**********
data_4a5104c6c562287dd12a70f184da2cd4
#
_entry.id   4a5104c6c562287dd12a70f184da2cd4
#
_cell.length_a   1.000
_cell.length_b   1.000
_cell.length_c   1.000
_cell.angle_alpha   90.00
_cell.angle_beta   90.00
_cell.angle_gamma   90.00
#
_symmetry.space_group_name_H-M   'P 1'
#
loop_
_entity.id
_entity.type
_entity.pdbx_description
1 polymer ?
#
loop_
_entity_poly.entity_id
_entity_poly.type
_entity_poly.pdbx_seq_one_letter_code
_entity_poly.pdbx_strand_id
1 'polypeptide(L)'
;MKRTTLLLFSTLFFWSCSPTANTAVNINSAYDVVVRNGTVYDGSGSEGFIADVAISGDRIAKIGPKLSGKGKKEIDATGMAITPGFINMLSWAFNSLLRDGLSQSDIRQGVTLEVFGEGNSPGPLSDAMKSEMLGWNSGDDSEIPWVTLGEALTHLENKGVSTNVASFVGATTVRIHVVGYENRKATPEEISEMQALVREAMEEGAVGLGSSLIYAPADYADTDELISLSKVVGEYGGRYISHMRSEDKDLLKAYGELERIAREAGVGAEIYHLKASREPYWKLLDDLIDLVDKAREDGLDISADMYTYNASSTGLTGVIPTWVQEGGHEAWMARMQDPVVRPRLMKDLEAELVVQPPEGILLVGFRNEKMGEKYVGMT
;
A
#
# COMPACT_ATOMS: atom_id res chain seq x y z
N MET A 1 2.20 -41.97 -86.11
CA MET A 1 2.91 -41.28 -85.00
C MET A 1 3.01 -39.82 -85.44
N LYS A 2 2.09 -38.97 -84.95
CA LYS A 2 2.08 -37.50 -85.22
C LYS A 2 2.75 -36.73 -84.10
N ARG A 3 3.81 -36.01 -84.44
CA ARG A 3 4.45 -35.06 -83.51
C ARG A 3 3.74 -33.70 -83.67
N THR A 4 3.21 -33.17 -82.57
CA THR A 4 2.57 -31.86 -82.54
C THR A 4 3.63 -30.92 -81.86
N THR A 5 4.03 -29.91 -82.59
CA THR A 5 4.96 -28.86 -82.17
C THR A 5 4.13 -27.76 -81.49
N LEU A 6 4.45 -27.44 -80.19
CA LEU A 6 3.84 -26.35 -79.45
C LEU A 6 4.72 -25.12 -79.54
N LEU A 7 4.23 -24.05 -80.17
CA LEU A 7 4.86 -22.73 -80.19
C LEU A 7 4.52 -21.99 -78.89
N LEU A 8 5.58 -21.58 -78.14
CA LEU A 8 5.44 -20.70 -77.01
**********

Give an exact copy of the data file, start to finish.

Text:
data_4a5104c6c562287dd12a70f184da2cd4
#
_entry.id   4a5104c6c562287dd12a70f184da2cd4
#
_cell.length_a   1.000
_cell.length_b   1.000
_cell.length_c   1.000
_cell.angle_alpha   90.00
_cell.angle_beta   90.00
_cell.angle_gamma   90.00
#
_symmetry.space_group_name_H-M   'P 1'
#
loop_
_entity.id
_entity.type
_entity.pdbx_description
1 polymer ?
#
loop_
_entity_poly.entity_id
_entity_poly.type
_entity_poly.pdbx_seq_one_letter_code
_entity_poly.pdbx_strand_id
1 'polypeptide(L)'
;MKRTTLLLFSTLFFWSCSPTANTAVNINSAYDVVVRNGTVYDGSGSEGFIADVAISGDRIAKIGPKLSGKGKKEIDATGMAITPGFINMLSWAFNSLLRDGLSQSDIRQGVTLEVFGEGNSPGPLSDAMKSEMLGWNSGDDSEIPWVTLGEALTHLENKGVSTNVASFVGATTVRIHVVGYENRKATPEEISEMQALVREAMEEGAVGLGSSLIYAPADYADTDELISLSKVVGEYGGRYISHMRSEDKDLLKAYGELERIAREAGVGAEIYHLKASREPYWKLLDDLIDLVDKAREDGLDISADMYTYNASSTGLTGVIPTWVQEGGHEAWMARMQDPVVRPRLMKDLEAELVVQPPEGILLVGFRNEKMGEKYVGMT
;
A
#
# COMPACT_ATOMS: atom_id res chain seq x y z
N MET A 1 2.20 -41.97 -86.11
CA MET A 1 2.91 -41.28 -85.00
C MET A 1 3.01 -39.82 -85.44
N LYS A 2 2.09 -38.97 -84.95
CA LYS A 2 2.08 -37.50 -85.22
C LYS A 2 2.75 -36.73 -84.10
N ARG A 3 3.81 -36.01 -84.44
CA ARG A 3 4.45 -35.06 -83.51
C ARG A 3 3.74 -33.70 -83.67
N THR A 4 3.21 -33.17 -82.57
CA THR A 4 2.57 -31.86 -82.54
C THR A 4 3.63 -30.92 -81.86
N THR A 5 4.03 -29.91 -82.59
CA THR A 5 4.96 -28.86 -82.17
C THR A 5 4.13 -27.76 -81.49
N LEU A 6 4.45 -27.44 -80.19
CA LEU A 6 3.84 -26.35 -79.45
C LEU A 6 4.72 -25.12 -79.54
N LEU A 7 4.23 -24.05 -80.17
CA LEU A 7 4.86 -22.73 -80.19
C LEU A 7 4.52 -21.99 -78.89
N LEU A 8 5.58 -21.58 -78.14
CA LEU A 8 5.44 -20.70 -77.01